My dad is also likely autistic. His and my mom’s acceptance and encouragement of my weirdness, teaching me binary math at age 11 and constantly talking about scientific articles at the dinner table, normalized my fascination with ideas over people. This didn’t help me socialize, but I felt normal among my family growing up, and I appreciate that a lot. Most people afterwards didn’t understand my difficulties with time, boundaries, indirect communication or attunement, so I learned to mask heavily. Authentic Relating was very helpful for teaching me standard social skills like directed curiosity, empathetic listening, making direct requests, setting context, and speaking the unspoken. Later, creating the Relating Languages helped frame and disambiguate a lot of the underlying social norms and expectations that I still hadn’t understood, and gave me a way to accept my own languages without masking as much.

Tell me about the Relating Languages program. How did you become involved? What are the program’s strengths?

I got involved in the program early on. I kept noticing that despite the fact that students got a ton of personal and interpersonal value from my trainings, they had a hard time generalizing the skills to their families. They’d get great ideas on how to talk authentically. Then, they’d go home for Christmas and get blasted by the “normies” for asking weird questions or sharing too much vulnerability. I wanted a system that would work for everyone, particularly those in the mainstream who tend to hold more social power and influence than the growth-oriented progressives on the fringes. So when I found the Relating Languages, I thought, “finally – here is a system that explains the disconnect, and offers better skills to talk across the Receptive/Expressive divide of those who prefer Questioning or Observing, and those who prefer Storytelling or Directing.

The main strength of the system is normalizing the way different people relate, and giving us tools to both use our own Relating Language better, and expand into Relating Languages we tend to struggle with. For example, women tend to have a hard time using Directing, even when we need to set boundaries. Neurodivergents are prone to info-dump when they Storytell, or interrogate when they Question. By seeing these as languages rather than personalities, we can understand how to develop our Directing by making small requests, moderate our Storytelling by checking on others’ interest, and soften our interrogating by bringing more Observing of the effect our questions have on others. There’s lots of other powers the system brings, and many more distinctions than the main languages when you get deeper into it, but that’s one of my favorites. It’s been really useful for me to keep the languages in mind when I get into confusing social situations or conflicts with others.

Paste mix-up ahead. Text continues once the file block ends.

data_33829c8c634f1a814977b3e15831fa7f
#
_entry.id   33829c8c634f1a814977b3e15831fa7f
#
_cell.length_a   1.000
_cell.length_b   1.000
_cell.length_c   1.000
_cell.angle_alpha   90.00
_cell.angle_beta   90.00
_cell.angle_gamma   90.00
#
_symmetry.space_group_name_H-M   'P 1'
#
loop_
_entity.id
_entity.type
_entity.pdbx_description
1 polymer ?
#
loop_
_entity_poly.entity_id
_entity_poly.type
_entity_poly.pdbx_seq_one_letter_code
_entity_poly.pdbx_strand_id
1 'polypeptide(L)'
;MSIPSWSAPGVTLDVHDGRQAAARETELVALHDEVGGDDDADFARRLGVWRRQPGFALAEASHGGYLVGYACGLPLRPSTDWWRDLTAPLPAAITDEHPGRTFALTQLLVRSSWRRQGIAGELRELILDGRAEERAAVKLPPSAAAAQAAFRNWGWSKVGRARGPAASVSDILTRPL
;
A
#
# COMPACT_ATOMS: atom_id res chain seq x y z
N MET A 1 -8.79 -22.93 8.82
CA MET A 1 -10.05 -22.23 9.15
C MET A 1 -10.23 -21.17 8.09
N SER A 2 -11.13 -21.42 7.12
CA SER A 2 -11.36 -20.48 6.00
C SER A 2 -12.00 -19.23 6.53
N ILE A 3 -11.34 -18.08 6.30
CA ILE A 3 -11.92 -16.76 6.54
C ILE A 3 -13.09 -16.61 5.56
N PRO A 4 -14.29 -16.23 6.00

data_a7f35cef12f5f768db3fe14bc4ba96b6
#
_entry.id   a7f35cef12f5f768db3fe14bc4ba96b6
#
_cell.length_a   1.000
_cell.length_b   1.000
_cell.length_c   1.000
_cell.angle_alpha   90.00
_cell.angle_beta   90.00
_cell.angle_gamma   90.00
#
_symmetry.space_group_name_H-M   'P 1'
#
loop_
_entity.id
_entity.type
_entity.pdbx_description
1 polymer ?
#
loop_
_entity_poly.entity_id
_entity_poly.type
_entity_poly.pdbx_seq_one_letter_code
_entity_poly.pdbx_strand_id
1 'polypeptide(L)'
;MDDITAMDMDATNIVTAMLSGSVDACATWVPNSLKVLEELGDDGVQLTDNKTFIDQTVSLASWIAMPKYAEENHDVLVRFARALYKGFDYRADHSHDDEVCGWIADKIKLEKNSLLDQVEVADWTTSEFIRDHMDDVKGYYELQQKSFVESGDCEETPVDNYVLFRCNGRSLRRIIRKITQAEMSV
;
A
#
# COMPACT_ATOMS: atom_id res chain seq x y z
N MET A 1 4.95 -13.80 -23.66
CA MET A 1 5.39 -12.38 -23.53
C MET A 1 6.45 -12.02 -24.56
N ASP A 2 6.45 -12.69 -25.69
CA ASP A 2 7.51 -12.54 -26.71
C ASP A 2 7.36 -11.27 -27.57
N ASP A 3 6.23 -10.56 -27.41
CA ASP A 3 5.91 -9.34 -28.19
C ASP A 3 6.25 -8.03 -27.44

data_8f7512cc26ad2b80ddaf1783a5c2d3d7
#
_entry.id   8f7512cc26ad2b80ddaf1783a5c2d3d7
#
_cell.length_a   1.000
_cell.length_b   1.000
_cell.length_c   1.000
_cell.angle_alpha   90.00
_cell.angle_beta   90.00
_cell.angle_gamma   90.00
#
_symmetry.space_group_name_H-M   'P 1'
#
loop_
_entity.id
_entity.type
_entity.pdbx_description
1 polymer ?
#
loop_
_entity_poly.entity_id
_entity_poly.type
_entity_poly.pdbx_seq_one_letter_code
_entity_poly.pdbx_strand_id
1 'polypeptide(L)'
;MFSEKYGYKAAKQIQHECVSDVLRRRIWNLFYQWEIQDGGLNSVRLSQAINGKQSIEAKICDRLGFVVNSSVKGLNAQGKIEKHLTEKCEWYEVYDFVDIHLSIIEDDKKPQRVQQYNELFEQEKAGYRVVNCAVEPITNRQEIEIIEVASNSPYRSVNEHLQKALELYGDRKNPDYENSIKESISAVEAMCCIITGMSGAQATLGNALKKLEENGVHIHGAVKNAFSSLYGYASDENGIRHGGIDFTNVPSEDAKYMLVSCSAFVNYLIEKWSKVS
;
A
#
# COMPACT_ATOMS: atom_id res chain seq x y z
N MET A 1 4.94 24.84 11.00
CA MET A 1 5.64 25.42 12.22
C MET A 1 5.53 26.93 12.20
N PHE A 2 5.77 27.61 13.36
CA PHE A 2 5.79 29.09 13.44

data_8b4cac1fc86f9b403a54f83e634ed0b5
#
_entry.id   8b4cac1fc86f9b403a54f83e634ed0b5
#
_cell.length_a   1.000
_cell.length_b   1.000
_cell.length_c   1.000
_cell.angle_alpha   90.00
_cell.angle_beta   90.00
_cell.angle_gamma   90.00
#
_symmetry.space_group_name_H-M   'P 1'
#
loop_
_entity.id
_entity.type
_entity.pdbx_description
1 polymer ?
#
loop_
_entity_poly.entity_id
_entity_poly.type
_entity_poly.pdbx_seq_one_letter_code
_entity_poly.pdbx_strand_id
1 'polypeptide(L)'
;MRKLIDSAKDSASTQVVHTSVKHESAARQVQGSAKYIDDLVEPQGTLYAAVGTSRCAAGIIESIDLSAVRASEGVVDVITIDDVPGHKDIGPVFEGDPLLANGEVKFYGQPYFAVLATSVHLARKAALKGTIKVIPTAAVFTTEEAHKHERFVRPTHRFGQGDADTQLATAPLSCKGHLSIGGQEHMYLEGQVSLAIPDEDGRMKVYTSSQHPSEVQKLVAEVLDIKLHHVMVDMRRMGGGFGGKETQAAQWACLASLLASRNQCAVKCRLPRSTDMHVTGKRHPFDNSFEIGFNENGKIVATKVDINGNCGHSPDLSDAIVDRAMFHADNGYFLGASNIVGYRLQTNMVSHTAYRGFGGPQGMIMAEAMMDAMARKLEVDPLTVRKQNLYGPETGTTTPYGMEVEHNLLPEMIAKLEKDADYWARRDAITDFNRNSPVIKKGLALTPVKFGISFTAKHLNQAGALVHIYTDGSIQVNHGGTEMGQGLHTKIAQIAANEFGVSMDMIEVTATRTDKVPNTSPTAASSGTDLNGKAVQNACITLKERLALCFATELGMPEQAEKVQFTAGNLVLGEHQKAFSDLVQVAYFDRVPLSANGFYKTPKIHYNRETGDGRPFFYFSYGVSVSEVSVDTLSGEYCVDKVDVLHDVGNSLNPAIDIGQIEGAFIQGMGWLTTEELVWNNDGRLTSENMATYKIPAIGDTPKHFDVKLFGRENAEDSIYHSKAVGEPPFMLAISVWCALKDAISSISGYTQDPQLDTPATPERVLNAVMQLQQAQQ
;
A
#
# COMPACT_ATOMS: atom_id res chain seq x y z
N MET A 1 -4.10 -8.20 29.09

Where do you see well-intentioned autism advocates fail?

I hate to say it, but I don’t follow many. I’ve mostly read informational books on the topic. I don’t learn well through auditory communication, which is most of what exists these days. I can say that if it’s similar to the other identity conversations, a fail point is probably advocating in a way that is Against instead of Inclusive. Most positions polarize against what has happened in the past, and make wrong the perpetrators of the previous norm. I think it’s better to appreciate what happened in the past, why it happened in context, and chart a new course without vilifying the people or history that came before.

Fill in the blank and explain. The world would be a better place for Autistic people if…

..Autistic people apologized less for the way they are, and contexted more to others about how they can accept and support us. We’re going to be late to things. We’re going to talk a lot and not notice social cues. We can be better about directly telling others what we want and need from them. And not judging ourselves for what we want and need, even if it’s different than we hope to be.

The post Autism Interview #209: Ari Winters on Socialization and Relating Languages appeared first on Learn From Autistics.

Verified by MonsterInsights